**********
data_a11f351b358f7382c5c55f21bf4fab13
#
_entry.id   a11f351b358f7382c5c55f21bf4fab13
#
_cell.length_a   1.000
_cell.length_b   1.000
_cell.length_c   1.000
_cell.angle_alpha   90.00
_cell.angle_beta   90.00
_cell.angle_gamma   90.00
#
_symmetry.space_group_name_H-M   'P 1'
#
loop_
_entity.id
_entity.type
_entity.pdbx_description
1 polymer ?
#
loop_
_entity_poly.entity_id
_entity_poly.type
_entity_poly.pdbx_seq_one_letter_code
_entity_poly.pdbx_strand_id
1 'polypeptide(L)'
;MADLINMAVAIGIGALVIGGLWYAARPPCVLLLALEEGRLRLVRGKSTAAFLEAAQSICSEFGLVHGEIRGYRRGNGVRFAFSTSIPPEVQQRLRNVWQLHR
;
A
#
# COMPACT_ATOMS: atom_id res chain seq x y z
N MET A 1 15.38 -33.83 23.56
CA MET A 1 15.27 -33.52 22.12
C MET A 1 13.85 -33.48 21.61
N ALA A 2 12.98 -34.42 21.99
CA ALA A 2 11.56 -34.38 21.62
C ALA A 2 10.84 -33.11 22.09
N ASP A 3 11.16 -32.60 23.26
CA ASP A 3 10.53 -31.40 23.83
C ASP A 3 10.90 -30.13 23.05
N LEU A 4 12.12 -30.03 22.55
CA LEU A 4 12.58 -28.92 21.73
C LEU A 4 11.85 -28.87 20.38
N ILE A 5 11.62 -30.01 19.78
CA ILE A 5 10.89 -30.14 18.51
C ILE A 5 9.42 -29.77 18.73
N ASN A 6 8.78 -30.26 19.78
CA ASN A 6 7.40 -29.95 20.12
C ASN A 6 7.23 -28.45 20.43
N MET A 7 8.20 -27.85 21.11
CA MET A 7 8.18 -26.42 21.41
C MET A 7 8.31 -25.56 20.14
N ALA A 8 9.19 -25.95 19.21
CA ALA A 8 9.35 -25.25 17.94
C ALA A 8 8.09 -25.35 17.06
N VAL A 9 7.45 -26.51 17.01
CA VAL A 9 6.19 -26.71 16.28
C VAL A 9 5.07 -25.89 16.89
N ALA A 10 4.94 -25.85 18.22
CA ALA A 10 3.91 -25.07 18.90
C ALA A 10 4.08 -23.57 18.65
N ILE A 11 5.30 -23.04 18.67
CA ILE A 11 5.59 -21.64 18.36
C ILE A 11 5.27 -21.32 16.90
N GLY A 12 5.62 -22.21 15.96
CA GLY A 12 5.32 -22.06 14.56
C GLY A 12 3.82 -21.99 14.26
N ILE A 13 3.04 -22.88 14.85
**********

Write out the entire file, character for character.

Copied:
data_a11f351b358f7382c5c55f21bf4fab13
#
_entry.id   a11f351b358f7382c5c55f21bf4fab13
#
_cell.length_a   1.000
_cell.length_b   1.000
_cell.length_c   1.000
_cell.angle_alpha   90.00
_cell.angle_beta   90.00
_cell.angle_gamma   90.00
#
_symmetry.space_group_name_H-M   'P 1'
#
loop_
_entity.id
_entity.type
_entity.pdbx_description
1 polymer ?
#
loop_
_entity_poly.entity_id
_entity_poly.type
_entity_poly.pdbx_seq_one_letter_code
_entity_poly.pdbx_strand_id
1 'polypeptide(L)'
;MADLINMAVAIGIGALVIGGLWYAARPPCVLLLALEEGRLRLVRGKSTAAFLEAAQSICSEFGLVHGEIRGYRRGNGVRFAFSTSIPPEVQQRLRNVWQLHR
;
A
#
# COMPACT_ATOMS: atom_id res chain seq x y z
N MET A 1 15.38 -33.83 23.56
CA MET A 1 15.27 -33.52 22.12
C MET A 1 13.85 -33.48 21.61
N ALA A 2 12.98 -34.42 21.99
CA ALA A 2 11.56 -34.38 21.62
C ALA A 2 10.84 -33.11 22.09
N ASP A 3 11.16 -32.60 23.26
CA ASP A 3 10.53 -31.40 23.83
C ASP A 3 10.90 -30.13 23.05
N LEU A 4 12.12 -30.03 22.55
CA LEU A 4 12.58 -28.92 21.73
C LEU A 4 11.85 -28.87 20.38
N ILE A 5 11.62 -30.01 19.78
CA ILE A 5 10.89 -30.14 18.51
C ILE A 5 9.42 -29.77 18.73
N ASN A 6 8.78 -30.26 19.78
CA ASN A 6 7.40 -29.95 20.12
C ASN A 6 7.23 -28.45 20.43
N MET A 7 8.20 -27.85 21.11
CA MET A 7 8.18 -26.42 21.41
C MET A 7 8.31 -25.56 20.14
N ALA A 8 9.19 -25.95 19.21
CA ALA A 8 9.35 -25.25 17.94
C ALA A 8 8.09 -25.35 17.06
N VAL A 9 7.45 -26.51 17.01
CA VAL A 9 6.19 -26.71 16.28
C VAL A 9 5.07 -25.89 16.89
N ALA A 10 4.94 -25.85 18.22
CA ALA A 10 3.91 -25.07 18.90
C ALA A 10 4.08 -23.57 18.65
N ILE A 11 5.30 -23.04 18.67
CA ILE A 11 5.59 -21.64 18.36
C ILE A 11 5.27 -21.32 16.90
N GLY A 12 5.62 -22.21 15.96
CA GLY A 12 5.32 -22.06 14.56
C GLY A 12 3.82 -21.99 14.26
N ILE A 13 3.04 -22.88 14.85